The Savage Country - Rum, Women and Rations

January 2, 1802

The fur traders of the Nor West Company often faced starvation and hunger and would have to boil animal skins for nourishment. However, when even this was unavailable, they could eat herbs or a rock lichen called tripe de roche. When eaten in excess, it weakened the body and led to violent vomiting and acute spasms of the bowels.

The Savage Country - Rum, Women, and Rations

January 2, 1801

John Hughes Bennett predicts that weight loss will help with cancer, and also advises that starch and sugar should be avoided.

On Cancerous and Cancroid Growths

January 2, 1849

I have been eating the natural human dietary regime for over 47 years now. I do not eat anything whatsoever from vegetable sources. The only things veggie I use are spices. My diet is usually 60% fat and 40% protein by calories. I used to eat 80/20 when younger and about twice as much quantity of meat also, but that seems too much energy at my age, which is 71- even though I am very active

Owsley Stanley The Bear Forum Posts

January 5, 1958

Owsley Stanly - "The Bear" discovers the Carnivore Diet in 1958.

Diet and Exercise

January 2, 1958

"Long ago, when I was young, said Albert Iyahuk, "people were never sick." Now cancer and heart disease were common; one of the causes may be a partial change to Western food. Recent studies by scientists have shown "that the incidence of cancer [among Inuit] has increased significantly following westernization."

Arctic Memories - Return to Diomede

April 15, 1990

Ten walruses were dead. The men pulled the umiak onto the floe, patched the hole, and with amazing speed and precision cut up the 2-ton carcasses. Blood flowed everywhere; piles of steaming guts lay on the ice; men with axes cut heavy-boned skulls to remove the precious ivory tusks. Ivory and a sea of blood; it seemed the essence of the hunt. We loaded the boat to the gunwales with meat, fat, and ivory, and headed for Diomede.

Arctic Memories - Island Between Two Worlds

June 2, 1975

These Mackenzie Delta Inuit took all that a bounteous nature offered, but the beluga large, easily killed, and abundant - was their favorite prey. "Eskimo whale camps will soon be no more," and Nuligak wrote in the 1950s that "the Inuit eat white man's food nowadays."

Arctic Memories

June 3, 1888

"What is the most important thing in life?" He reflected for a while, then smiled and said: "Seals, for without them we could not live." Seal meat and fat, raw or cooked, was the main food of most Inuit and their sled dogs. The high-calorie blubber gave strength, warmth, and endurance to the people; it heated them from within.

Arctic Memories

March 2, 1578

We lacked fat. The spring caribou were thin after their long migration and our main food, mipku, dried caribou meat, was leathery and lean. We ate pounds of it each day, yet were forever hungry. Living on an exclusive protein, fatless diet took its toll. We tired easily, and after a month developed the first signs of protein poisoning: diarrhea and swollen feet. As soon as we could supplement our lean-meat diet with fat fish, we felt fine again.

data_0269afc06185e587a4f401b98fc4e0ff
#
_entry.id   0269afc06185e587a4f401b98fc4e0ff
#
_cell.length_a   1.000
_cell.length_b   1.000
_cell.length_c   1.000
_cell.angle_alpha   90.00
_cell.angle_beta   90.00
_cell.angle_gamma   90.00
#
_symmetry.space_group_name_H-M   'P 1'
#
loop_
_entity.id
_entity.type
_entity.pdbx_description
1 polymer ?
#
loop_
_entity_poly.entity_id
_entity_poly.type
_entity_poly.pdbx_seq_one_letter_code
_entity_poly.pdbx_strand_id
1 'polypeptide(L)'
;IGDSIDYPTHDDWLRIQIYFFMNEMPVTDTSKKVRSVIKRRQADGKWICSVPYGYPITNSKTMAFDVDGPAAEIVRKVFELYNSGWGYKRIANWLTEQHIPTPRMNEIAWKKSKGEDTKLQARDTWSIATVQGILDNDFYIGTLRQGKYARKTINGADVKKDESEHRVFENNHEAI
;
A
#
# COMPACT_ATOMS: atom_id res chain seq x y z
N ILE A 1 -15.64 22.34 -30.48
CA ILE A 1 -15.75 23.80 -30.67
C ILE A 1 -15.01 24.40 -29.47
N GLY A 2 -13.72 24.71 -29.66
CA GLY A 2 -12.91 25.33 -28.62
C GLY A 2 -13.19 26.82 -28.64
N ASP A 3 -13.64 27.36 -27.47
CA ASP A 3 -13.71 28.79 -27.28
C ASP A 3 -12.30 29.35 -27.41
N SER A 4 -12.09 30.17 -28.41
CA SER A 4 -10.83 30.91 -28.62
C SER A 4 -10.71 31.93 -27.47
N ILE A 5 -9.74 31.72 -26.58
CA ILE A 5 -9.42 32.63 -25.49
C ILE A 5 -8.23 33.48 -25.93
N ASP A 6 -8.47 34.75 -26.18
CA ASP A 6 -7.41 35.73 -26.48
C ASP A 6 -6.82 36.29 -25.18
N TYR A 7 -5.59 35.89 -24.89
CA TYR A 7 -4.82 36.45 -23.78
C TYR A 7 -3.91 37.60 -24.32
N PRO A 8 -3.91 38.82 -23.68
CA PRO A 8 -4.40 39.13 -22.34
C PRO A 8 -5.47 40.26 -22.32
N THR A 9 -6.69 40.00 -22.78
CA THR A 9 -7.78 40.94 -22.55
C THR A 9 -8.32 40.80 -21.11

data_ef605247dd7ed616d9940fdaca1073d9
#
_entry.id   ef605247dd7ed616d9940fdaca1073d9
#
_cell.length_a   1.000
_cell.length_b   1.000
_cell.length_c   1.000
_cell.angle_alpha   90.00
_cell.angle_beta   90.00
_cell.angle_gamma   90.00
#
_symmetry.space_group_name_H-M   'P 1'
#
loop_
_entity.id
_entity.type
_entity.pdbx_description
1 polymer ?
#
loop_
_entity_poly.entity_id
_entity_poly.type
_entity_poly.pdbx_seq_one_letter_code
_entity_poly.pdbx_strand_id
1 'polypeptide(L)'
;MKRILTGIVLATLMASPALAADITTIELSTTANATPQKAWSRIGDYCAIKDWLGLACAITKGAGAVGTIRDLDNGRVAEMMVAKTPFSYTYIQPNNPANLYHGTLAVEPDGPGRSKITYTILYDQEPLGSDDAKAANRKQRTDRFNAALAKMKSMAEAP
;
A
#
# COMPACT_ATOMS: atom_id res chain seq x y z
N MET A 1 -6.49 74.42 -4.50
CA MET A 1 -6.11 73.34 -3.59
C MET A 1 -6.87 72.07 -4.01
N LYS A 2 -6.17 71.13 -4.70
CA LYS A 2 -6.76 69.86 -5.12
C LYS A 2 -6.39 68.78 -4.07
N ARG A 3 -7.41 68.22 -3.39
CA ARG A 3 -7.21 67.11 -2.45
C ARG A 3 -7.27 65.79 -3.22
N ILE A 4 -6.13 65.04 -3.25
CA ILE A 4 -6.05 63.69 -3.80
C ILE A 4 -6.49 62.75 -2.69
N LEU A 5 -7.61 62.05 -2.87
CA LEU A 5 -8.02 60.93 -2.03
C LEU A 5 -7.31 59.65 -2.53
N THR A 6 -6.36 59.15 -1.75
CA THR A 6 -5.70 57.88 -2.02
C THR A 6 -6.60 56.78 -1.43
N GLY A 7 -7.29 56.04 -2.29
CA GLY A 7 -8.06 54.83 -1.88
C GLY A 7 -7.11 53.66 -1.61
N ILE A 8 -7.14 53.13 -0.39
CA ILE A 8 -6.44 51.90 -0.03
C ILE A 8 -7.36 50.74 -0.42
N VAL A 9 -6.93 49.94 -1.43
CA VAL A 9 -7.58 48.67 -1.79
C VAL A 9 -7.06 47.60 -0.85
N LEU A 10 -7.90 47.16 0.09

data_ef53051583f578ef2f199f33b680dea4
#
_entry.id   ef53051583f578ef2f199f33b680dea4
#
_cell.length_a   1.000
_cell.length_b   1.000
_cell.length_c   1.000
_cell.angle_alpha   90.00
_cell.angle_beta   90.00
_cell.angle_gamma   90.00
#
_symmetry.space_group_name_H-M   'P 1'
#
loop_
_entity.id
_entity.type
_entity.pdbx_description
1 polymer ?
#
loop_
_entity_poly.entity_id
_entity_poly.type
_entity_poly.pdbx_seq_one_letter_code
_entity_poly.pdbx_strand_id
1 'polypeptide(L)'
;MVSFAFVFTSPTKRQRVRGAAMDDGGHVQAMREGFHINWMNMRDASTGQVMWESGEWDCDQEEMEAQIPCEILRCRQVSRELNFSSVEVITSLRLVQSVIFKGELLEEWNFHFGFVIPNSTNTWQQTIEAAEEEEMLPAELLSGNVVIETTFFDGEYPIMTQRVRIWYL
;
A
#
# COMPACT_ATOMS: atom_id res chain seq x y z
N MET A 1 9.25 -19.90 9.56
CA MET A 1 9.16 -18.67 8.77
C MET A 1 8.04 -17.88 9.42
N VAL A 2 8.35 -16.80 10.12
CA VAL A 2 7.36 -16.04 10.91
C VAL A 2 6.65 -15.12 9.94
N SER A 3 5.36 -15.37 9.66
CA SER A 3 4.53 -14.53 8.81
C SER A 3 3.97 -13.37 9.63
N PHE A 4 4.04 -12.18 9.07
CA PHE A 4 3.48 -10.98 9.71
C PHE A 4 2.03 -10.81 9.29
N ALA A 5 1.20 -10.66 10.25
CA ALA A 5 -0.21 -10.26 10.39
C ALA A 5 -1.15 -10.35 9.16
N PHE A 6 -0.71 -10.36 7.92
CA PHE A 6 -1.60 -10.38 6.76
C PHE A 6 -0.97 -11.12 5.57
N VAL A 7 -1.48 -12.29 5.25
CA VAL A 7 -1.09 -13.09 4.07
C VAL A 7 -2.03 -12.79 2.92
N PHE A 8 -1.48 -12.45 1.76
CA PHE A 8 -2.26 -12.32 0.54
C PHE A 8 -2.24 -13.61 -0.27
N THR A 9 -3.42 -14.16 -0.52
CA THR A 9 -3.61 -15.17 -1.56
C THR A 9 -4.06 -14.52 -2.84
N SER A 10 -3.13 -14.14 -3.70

Arctic Memories

May 15, 1969

Bruemmer explains the importance of the caribou to the Inuit and reminisces about a hunting trip he took with them. "Caribou meat was eaten fresh, or cut into strips and air-dried for future use. Fat fall caribou, often killed far from camp, were cut up and cached, food for the coming winter."

Arctic Memories - The All-Purpose Caribou

April 15, 1967

Elizabeth Arnajarnek feeds a pre-chewed morsel of caribou meat to her baby at a camp on the Barren Grounds in 1966. The Inuit gather thousands of duck eggs and eat them raw or hard-boiled. They store them for the winter.

Arctic Memories

August 1, 1966

Bruemmer discusses other important sources of animal foods for the Inuit, including clams, some even pulled from the stomachs of walruses, fish caught through holes or in nets made of whale baleen, crabs, and even a raw seal feast.

Arctic Memories - Fishing, Clamming, and Crabbing

June 2, 1975

"A calorie, is a calorie, is a calorie," testified Ms. Slavin, "whether from HFCS or an egg..." - She received a $25k grant from Coca-Cola in 2014

Snickers maker criticizes industry-funded paper on sugar

December 21, 2016

"The general conclusion is that cancer patients, particularly those with a high level of blood sugar, should be put on a low carbohydrate diet which should contain little or no sugar."

Find Sugar is Fuel for Cancer - Develops Fastest Where Blood Has High Sugar Content - ADVISE DIET LOW IN CARBOHYDRATES

September 3, 1931

Navigator John Davies is quoted as saying about the Inuit "The people are of good stature, well proportioned. They did eat all their meat raw."

The Private Journal of Captain G.F. Lyon, of H.M.S. Hecla

June 1, 1586

"Sugar was offered to many of the grown people, who disliked it very much, and, to our surprise, the young children were equally averse to it. The fatigued and hungry Eskimaux returned to their boats to take their supper, which consisted of lumps of raw flesh and blubber of seals, birds, entrails, &c.; licking their fingers with great zest"

The Private Journal of Captain G.F. Lyon, of H.M.S. Hecla

July 22, 1824

According to Caption Lyon, the Sadlermiut Inuit board the HMS Hecla and devour some beef, but refuse biscuits. "Some slices were cut off and thrown down to them , and these they instantly devoured with great satisfaction ; but they refused to eat the biscuit which was offered at the same time."

The Private Journal of Captain G.F. Lyon, of H.M.S. Hecla

July 21, 1824

The Sadlermiut were "discovered" in the summer of 1824 by the explorer Captain G.F. Lyon of the Royal Navy. 150 years later, a visit to this island found "Ashore were ancient stone houses, man-high cairns, box-like graves built of large flat stones, and everywhere masses of bleached bones of caribou, walrus, bowhead whale, and seal." The Sadlermiut were killed off by infectious diseases by 1902.